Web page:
With Corps of Engineers environmentally protected areas to the east, north and sporadically scattered throughout town, Trophy Club residents do not need to wander very far to encounter nature. Additionally, the golf course provides the perfect environment for a variety of animals to flourish and often residents find critters in yards, swimming pools and hiding under decks.
Covering only 4.2 square miles, Trophy Club topography includes charming creeks and rolling hills nestled in the northwest quadrant of the Dallas/Fort Worth Metroplex. Trophy Club is located in the North Central Plains Region of Texas. The town is uniquely positioned within the Eastern Cross Timbers area, which is a forest region that separates the Black Prairies on the east and the Grand Prairies on the west. The altitude along the Cross Timbers regions is slightly higher than the surrounding prairies and the soil is very fertile, which produces larger trees and a wider variety of trees and shrubs. Common tree species include pecan, bur oak, American and slippery elm, walnut, ashes, cottonwood, sugarberry and black willow. With wooded areas comes diversity in wildlife and residents have reported a variety of wild animal sightings, including coyotes, turkey, beaver, nutria, deer, hogs, fox, bobcat and more. Much of the wooded areas have been removed to accommodate residential development; however, the town leases the 877-acre Trophy Club Park from the U.S. Corps of Engineers which provides residents and visitors a glimpse into the Eastern Cross Timbers region as it existed hundreds of years ago.
Trophy Club lays within the Trinity River watershed and thanks to Trophy Club Park, also borders Grapevine Lake on the northeast side of town. Several small creeks and streams wind through town, most notably Marshall Creek Branch which flows from Grapevine Lake through residential areas and the Trophy Club Country Club golf course.
Co-existing with Wildlife
As most of you already know, we share the wooded areas with a multitude of wildlife in Trophy Club, ranging from field mice to white-tailed deer. Living next to the Corp of Engineer property and the golf course allows foxes, coyotes, bobcats and all wildlife easy access to our yards and properties. Most of these animals will hunt or stalk bird feeders for birds, squirrels or other small rodents that come after the birdseed. Most of our experiences will be sightings, or occasionally some first-hand contact with some of the animals that show up around the house, dig in our flowerbeds and lawns or get into our trash. Existing alongside these animals can be quite a chore at times but following a few simple rules will help lessen the chance of wildlife coming around your property:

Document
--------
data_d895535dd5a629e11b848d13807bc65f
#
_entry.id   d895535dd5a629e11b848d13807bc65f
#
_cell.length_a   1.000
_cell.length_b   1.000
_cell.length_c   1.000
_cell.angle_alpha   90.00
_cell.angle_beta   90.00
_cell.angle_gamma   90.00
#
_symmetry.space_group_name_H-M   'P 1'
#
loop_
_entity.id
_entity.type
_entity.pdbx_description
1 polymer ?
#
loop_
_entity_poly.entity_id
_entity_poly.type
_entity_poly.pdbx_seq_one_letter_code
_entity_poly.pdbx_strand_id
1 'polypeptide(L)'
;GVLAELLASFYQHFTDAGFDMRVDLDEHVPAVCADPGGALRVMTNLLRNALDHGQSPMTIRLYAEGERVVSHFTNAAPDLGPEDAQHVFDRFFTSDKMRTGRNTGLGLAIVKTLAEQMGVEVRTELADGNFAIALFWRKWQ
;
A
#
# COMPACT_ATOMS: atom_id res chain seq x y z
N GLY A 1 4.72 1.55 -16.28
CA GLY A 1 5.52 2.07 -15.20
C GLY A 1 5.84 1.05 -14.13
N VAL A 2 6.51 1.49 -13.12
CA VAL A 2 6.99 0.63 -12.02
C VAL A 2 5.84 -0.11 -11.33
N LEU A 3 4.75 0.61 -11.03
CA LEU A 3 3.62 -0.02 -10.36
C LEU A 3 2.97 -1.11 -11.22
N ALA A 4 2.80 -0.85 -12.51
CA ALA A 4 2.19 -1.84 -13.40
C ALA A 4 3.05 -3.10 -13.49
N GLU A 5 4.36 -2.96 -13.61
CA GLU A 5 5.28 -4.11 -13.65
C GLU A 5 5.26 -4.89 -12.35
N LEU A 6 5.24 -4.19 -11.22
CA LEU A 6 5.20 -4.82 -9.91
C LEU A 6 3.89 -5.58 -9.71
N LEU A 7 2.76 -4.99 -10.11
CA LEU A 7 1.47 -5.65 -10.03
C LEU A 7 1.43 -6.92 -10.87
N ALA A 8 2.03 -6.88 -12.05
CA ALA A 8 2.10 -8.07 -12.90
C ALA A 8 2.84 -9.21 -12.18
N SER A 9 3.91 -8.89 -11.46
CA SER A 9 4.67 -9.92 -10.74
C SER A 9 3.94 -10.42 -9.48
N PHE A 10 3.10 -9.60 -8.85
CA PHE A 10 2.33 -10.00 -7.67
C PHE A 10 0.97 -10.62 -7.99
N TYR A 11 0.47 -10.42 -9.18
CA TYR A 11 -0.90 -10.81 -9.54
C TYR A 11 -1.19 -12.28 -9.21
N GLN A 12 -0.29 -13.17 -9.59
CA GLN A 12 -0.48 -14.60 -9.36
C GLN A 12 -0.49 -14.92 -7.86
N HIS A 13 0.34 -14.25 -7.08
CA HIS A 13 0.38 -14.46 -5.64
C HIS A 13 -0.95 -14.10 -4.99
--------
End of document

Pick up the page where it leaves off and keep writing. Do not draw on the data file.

Keep pet food up and inside. Do not leave food or water outside for your animals to eat. Food will attract fur-bearing animals that you do not want around your home.
Trash should be kept inside or in tightly closed containers. Trash will attract raccoons, opossums, crows, stray cats and dogs, and all other types of wildlife. Raccoons, skunks, and opossums will make their way into the garage after the family pet food or trash. Trash and food items also attract rodents into your garage or deck area, and rodents, in turn, will attract snakes, coyotes, foxes, and bobcats.
Do not allow any of your cats or small dogs to roam freely, even while in your presence unless very close to you. Coyotes have been seen as close at 30 yards, sitting and watching people with pets in the backyards. While they are not likely to attack your pet with you standing there, coyotes may come back later to see if the pet is out by itself.
Dogs should always be on a leash. Coyotes are dogs, too, and they attract one another. Some coyotes have been seen around the Harmony Park area in the evening. Coyotes are curious by nature, and they will come to see what the noise is when children are playing in the park and will sit and watch as you walk your pet past them. Do not try to approach them, but rather yell loudly, clap your hands, and if possible, throw a rock or stick at them. Coyotes are becoming far too accustomed to us and no longer receive a negative reaction from us when we do see them. Always shout loudly or throw something at them. This action will condition them to stay away from humans.
Used as a defensive weapon, skunks excrete a foul-smelling odor when threatened. They will also bite and can carry rabies. Please do not approach these animals and unless they become a nuisance, allow them to move along.
Following some simple common sense rules will allow us to enjoy the wildlife and they, too, can enjoy us at a distance.